British Prime Minister Boris Johnson has found himself in the middle of another poltical scandal. A quick glance at twitter, newspapers, or even speeches in parliament will reveal countless insults aimed at Boris: a liar, disrespectful, an idiot. These insults are a little boring and repetitive. So I thought I’d make a guide for insulting Boris using some of his own unique vocabulary!
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A Scandalous Prime Minister
Boris Johnson is not having the best week. The Prime Minister of the UK, famous for his dishevelled appearance and numerous scandals, is caught up in the middle of a political storm.
Johnson, of course, is used to controversy: he was fired from his first Job at the Times newspaper for making up quotes; he lied to the Spectator magazine about his intentions to become a politician when he was appointed editor there; he was fired from his first major political role for lying about an affair; he lied and made untrue claims while campaigning for Brexit. I guess it is fair to call him a liar.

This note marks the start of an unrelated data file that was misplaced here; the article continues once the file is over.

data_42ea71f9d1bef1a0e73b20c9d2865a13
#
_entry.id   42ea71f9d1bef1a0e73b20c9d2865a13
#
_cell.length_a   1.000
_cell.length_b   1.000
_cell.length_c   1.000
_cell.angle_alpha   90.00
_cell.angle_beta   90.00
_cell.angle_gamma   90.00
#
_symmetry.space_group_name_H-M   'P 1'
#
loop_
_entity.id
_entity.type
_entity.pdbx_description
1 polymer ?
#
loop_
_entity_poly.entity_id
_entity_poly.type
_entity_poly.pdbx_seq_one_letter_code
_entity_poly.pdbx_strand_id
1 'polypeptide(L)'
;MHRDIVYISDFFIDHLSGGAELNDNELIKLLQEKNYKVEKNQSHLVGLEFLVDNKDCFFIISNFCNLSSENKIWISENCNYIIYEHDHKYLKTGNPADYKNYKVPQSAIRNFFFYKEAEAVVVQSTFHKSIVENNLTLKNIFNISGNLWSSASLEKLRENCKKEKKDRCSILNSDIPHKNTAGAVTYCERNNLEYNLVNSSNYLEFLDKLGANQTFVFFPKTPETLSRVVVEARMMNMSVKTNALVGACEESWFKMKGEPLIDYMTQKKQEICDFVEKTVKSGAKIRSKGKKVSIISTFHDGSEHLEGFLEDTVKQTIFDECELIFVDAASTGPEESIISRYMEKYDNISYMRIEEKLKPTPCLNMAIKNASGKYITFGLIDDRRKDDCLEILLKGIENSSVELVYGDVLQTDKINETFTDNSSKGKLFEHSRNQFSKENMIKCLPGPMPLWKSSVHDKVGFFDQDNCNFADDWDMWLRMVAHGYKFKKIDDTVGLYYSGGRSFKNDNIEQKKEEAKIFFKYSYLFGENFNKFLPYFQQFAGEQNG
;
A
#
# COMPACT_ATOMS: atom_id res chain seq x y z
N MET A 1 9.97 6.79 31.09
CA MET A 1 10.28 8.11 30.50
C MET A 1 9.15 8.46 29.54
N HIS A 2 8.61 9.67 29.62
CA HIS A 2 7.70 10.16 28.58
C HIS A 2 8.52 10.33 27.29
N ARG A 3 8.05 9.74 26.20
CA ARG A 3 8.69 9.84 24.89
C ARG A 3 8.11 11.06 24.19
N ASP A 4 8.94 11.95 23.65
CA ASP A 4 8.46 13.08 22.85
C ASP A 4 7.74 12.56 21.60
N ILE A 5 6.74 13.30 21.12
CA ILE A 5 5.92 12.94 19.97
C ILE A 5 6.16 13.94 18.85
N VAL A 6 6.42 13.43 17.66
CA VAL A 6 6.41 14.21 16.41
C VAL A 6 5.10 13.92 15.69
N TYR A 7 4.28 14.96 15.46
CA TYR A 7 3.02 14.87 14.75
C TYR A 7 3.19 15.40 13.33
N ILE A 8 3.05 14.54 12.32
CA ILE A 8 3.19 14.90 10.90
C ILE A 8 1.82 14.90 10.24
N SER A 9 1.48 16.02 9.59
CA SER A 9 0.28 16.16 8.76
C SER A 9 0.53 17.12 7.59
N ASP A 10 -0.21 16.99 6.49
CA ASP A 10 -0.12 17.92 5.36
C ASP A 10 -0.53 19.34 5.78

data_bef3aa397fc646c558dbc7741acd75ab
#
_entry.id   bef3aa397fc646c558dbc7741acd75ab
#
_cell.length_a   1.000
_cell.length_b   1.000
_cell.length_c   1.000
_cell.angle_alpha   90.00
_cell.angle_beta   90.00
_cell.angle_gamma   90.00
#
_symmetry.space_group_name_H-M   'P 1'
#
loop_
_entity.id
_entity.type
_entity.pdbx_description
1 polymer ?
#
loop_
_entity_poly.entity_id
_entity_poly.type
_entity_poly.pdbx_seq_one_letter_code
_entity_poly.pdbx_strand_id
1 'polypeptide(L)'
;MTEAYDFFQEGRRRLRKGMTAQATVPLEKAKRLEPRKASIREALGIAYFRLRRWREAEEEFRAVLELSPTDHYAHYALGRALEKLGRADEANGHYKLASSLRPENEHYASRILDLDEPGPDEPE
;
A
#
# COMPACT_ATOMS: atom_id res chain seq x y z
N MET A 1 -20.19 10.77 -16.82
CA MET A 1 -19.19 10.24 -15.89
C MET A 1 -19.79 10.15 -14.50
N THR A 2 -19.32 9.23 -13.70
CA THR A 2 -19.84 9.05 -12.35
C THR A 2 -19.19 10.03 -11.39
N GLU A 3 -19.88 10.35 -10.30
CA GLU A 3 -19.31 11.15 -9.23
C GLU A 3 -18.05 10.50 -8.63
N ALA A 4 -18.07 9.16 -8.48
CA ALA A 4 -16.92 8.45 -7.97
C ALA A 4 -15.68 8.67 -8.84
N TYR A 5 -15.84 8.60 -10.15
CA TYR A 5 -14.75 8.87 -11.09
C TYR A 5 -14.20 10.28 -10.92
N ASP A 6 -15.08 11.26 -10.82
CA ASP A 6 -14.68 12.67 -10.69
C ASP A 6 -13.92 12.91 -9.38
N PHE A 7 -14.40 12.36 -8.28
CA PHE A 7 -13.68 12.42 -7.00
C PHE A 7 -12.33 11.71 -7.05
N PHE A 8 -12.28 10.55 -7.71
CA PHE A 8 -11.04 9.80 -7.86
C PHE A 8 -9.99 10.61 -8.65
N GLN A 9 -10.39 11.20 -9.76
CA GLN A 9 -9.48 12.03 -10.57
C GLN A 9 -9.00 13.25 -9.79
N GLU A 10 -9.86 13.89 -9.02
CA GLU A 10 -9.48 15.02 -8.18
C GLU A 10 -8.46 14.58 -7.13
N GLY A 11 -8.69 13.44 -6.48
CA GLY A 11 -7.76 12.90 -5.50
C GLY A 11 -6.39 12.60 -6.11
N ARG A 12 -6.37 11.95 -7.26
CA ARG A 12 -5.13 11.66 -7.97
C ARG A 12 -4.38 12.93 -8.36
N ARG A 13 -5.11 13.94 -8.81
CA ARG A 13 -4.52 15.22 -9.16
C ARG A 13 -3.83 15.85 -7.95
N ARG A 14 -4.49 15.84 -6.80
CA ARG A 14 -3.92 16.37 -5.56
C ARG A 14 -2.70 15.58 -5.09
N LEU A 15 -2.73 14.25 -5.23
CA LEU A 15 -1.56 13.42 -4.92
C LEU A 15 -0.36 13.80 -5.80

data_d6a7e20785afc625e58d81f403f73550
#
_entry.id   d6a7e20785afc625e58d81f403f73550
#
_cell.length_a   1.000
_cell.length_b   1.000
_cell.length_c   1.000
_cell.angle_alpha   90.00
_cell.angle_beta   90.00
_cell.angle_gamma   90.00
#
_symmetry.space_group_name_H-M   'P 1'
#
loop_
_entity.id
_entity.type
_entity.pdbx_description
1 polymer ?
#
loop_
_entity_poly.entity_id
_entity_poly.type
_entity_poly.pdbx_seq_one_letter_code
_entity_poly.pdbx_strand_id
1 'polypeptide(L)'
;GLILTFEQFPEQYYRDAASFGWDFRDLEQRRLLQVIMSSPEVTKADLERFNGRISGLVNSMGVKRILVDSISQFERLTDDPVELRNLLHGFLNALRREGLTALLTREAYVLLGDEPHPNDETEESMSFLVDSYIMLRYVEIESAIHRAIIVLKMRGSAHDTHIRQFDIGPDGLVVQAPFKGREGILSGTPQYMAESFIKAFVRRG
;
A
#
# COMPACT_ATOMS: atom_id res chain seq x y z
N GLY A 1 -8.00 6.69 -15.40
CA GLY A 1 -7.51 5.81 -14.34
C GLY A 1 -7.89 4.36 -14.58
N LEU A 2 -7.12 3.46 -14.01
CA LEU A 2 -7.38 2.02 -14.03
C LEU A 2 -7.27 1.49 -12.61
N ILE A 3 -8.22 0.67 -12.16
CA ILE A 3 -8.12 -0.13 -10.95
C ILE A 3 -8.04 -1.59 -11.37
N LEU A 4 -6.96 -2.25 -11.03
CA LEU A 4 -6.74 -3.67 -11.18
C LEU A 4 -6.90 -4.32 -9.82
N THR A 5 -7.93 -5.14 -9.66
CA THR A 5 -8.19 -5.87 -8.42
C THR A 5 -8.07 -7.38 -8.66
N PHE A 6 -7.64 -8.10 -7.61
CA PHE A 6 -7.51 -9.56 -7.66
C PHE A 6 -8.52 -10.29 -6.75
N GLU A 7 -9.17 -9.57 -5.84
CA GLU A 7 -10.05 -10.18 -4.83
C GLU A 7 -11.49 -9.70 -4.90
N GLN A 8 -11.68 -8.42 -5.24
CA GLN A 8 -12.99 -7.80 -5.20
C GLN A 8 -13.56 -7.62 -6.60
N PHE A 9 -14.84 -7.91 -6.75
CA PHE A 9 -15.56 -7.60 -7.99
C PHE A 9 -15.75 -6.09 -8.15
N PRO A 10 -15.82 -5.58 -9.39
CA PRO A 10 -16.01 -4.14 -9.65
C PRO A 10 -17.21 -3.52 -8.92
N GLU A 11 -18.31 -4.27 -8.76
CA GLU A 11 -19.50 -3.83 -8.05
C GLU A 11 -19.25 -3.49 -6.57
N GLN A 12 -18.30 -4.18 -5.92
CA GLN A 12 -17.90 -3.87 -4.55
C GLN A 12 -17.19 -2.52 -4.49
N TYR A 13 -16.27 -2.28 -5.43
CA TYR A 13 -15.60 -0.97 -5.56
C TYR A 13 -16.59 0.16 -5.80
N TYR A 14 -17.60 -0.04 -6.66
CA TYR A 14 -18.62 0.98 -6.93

Johnson currently finds himself in the centre of another scandal due to his lies: this time over a party at 10 Downing Street (the home of the UK’s Prime Minister) on May 20th 2020. As the normal people of the UK were under strict lockdowns, being fined up to £10,000 for hosting parties, only allowed to meet one person at a time, and thousands unable to see their dying relatives due to pandemic regulations, the government were hosting parties and gatherings for more than 40 people.
Boris Johnson broke his own rules, misled the parliament of the UK, and now leads the country as a weak and increasingly unpopular figure. He was elected due to his reputation, the general dislike of the opposition politicians, and his promise to get Brexit done. Well… although he kept his promise about Brexit, his weakness as a leader has been clearly exposed.